This evening, I felt ants crawling all over my skin. It was unbearable. I tore off my shirt, but there was nothing there. It must be the shirt. It was a gift from a foreigner who stayed with us once. He was one of the many reporters who came when our village was in the news. I seem to have developed an allergy to foreign clothing. I am definitely seeing the doctor tomorrow.
6 AUGUST 2017
Doctor said it’s some kind of viral, and prescribed some antibiotics. He said I should brush my teeth more. He seemed quite confident. I am not convinced by his diagnosis, but I had to pay him nevertheless.
7 AUGUST 2017
Suddenly, I am able to write with my left hand. The letters are tighter when I use my left hand, the writing full of flourishes. I can write with both hands now. A useful skill. If I believed in any god, I would have considered it a blessing. As it is, I am wondering whether it has anything to do with the radiation from my mobile phone.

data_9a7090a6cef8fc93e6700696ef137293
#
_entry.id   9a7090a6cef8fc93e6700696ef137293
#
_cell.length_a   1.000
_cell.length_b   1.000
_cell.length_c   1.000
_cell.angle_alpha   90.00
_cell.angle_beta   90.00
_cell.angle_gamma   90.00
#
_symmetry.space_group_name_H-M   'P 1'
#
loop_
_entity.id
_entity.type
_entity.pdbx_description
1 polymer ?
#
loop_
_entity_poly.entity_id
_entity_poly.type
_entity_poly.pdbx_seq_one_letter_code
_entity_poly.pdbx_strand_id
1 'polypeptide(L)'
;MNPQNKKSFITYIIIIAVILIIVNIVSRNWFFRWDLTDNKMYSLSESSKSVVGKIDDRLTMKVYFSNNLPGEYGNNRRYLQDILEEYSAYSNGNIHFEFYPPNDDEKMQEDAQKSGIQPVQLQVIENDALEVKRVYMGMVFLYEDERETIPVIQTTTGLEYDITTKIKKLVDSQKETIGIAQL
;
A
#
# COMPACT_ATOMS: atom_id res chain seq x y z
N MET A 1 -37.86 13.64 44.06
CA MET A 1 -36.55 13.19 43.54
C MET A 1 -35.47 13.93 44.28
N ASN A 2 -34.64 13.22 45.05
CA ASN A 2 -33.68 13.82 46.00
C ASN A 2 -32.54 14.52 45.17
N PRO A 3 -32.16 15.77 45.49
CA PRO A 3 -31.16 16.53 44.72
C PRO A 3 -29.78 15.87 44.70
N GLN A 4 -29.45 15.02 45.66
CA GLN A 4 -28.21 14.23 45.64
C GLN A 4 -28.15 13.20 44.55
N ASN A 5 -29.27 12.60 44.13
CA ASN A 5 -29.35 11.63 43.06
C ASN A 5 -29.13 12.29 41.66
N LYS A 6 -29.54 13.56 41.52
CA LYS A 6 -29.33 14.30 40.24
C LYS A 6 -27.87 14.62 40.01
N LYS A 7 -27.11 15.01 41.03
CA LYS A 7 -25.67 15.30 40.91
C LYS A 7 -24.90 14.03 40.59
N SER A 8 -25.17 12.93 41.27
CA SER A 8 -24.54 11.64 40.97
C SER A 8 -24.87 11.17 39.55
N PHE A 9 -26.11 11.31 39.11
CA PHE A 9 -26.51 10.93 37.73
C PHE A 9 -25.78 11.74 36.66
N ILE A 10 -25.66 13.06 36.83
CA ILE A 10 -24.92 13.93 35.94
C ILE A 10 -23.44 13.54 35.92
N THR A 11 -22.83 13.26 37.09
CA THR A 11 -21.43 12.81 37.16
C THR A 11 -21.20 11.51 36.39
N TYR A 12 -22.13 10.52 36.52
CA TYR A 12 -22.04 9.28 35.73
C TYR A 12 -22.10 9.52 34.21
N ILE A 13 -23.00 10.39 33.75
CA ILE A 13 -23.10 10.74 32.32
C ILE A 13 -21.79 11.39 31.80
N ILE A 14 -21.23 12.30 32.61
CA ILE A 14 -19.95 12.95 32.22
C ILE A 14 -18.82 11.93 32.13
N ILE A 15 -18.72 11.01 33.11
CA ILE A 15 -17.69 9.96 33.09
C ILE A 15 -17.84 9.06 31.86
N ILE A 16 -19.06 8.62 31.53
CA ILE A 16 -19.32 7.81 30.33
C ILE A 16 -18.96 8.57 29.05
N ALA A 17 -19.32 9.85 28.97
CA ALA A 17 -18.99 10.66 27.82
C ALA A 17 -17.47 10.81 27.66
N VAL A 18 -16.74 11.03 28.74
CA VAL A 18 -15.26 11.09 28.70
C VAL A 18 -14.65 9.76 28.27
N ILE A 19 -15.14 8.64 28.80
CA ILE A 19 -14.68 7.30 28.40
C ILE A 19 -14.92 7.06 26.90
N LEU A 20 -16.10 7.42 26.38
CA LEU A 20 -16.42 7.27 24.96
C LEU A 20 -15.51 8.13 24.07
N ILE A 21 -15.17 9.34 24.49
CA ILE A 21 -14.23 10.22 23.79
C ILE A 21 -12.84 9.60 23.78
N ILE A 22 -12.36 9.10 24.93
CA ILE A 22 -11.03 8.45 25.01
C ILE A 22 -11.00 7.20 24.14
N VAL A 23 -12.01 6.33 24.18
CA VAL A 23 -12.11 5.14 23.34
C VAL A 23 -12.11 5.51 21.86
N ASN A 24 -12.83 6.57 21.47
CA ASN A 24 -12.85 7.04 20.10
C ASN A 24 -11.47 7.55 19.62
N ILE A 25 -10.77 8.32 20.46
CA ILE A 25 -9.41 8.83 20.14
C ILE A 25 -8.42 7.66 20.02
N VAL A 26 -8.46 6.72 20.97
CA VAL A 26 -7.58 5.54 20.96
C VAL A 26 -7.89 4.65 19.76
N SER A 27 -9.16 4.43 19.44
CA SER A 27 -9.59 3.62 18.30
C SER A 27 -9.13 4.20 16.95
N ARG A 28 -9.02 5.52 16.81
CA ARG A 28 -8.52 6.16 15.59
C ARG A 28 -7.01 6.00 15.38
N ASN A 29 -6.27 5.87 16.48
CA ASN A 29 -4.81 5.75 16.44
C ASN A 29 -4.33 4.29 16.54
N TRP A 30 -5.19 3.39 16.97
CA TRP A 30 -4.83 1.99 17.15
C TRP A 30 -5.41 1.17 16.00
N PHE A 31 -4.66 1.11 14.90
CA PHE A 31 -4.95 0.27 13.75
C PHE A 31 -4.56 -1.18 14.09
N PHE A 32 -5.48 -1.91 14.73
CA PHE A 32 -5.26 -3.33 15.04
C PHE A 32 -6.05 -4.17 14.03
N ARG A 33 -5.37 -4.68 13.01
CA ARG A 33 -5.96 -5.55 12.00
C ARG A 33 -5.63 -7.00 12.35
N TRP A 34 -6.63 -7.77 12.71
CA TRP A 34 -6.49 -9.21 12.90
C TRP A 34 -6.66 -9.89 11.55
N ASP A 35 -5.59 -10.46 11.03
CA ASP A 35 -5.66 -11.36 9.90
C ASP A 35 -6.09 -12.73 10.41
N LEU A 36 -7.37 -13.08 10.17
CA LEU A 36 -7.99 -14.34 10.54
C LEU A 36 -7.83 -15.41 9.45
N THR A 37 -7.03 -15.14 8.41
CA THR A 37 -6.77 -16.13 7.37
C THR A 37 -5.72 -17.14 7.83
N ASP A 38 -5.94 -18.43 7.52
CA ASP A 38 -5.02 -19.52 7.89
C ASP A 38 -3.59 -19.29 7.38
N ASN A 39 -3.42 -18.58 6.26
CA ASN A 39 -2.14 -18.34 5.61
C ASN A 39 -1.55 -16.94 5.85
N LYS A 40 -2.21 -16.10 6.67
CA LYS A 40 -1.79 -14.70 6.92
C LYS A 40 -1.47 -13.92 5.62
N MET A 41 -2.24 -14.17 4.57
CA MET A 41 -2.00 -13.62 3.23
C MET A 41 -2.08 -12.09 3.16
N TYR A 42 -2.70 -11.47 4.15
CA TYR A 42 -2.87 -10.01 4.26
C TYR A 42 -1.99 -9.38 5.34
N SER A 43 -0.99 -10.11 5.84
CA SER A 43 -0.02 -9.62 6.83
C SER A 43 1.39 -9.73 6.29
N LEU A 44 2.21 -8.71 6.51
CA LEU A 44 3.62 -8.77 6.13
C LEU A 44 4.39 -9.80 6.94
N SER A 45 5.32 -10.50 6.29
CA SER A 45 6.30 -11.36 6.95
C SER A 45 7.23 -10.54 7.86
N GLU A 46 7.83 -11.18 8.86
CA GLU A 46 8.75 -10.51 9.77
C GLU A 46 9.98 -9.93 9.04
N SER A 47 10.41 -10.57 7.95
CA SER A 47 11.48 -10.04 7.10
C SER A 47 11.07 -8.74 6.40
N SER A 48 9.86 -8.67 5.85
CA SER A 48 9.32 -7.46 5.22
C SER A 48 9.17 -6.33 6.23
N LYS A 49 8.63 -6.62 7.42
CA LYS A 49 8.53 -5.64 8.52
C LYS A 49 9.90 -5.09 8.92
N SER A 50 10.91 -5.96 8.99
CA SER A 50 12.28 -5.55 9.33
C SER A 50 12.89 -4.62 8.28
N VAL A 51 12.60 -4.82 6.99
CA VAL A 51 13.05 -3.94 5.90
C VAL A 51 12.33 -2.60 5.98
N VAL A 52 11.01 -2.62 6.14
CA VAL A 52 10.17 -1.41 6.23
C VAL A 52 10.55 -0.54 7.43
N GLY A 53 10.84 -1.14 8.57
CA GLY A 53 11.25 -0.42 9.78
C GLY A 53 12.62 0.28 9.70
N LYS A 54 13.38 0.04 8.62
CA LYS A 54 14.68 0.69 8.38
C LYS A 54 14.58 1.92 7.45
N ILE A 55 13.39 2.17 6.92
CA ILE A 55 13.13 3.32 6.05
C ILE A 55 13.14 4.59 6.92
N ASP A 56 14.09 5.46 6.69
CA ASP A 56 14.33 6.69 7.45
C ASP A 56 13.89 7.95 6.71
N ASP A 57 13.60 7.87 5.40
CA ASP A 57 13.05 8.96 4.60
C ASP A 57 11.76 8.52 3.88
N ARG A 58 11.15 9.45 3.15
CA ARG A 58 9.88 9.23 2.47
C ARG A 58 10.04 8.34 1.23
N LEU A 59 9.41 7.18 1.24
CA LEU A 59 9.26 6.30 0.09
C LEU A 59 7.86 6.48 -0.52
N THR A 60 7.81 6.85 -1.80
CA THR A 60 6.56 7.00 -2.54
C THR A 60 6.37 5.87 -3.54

8 AUGUST 2017
Today, I was unable to eat chicken. My wife had made it as a special treat.
We can barely afford vegetables. I pushed the bowl away. It made me feel ill. What is happening to me? The odd piece of chicken was one of the few remaining pleasures of my twilight years. ‘Can you get me some goat’s milk?’ I asked, without thinking.
‘You’re losing your mind,’ said my wife. ‘I knew it would happen. There’s a history of insanity in your family. Your uncle in Ghaziabad used to talk to furniture. I can’t look after you, I’m warning you. I’ve done a lot. It’s been 40 years. Enough is enough.’
It’s probably just as well. In any case, I have just 11 teeth left. Chewing solids is becoming difficult.
9 AUGUST 2017
I have become a public spectacle. When I walk on the street, people make way for me. Sometimes they point at me and whisper. I saw a little boy standing on a boundary wall, trying to beat down mangoes with a stick, his tongue sticking out in concentration. He paused briefly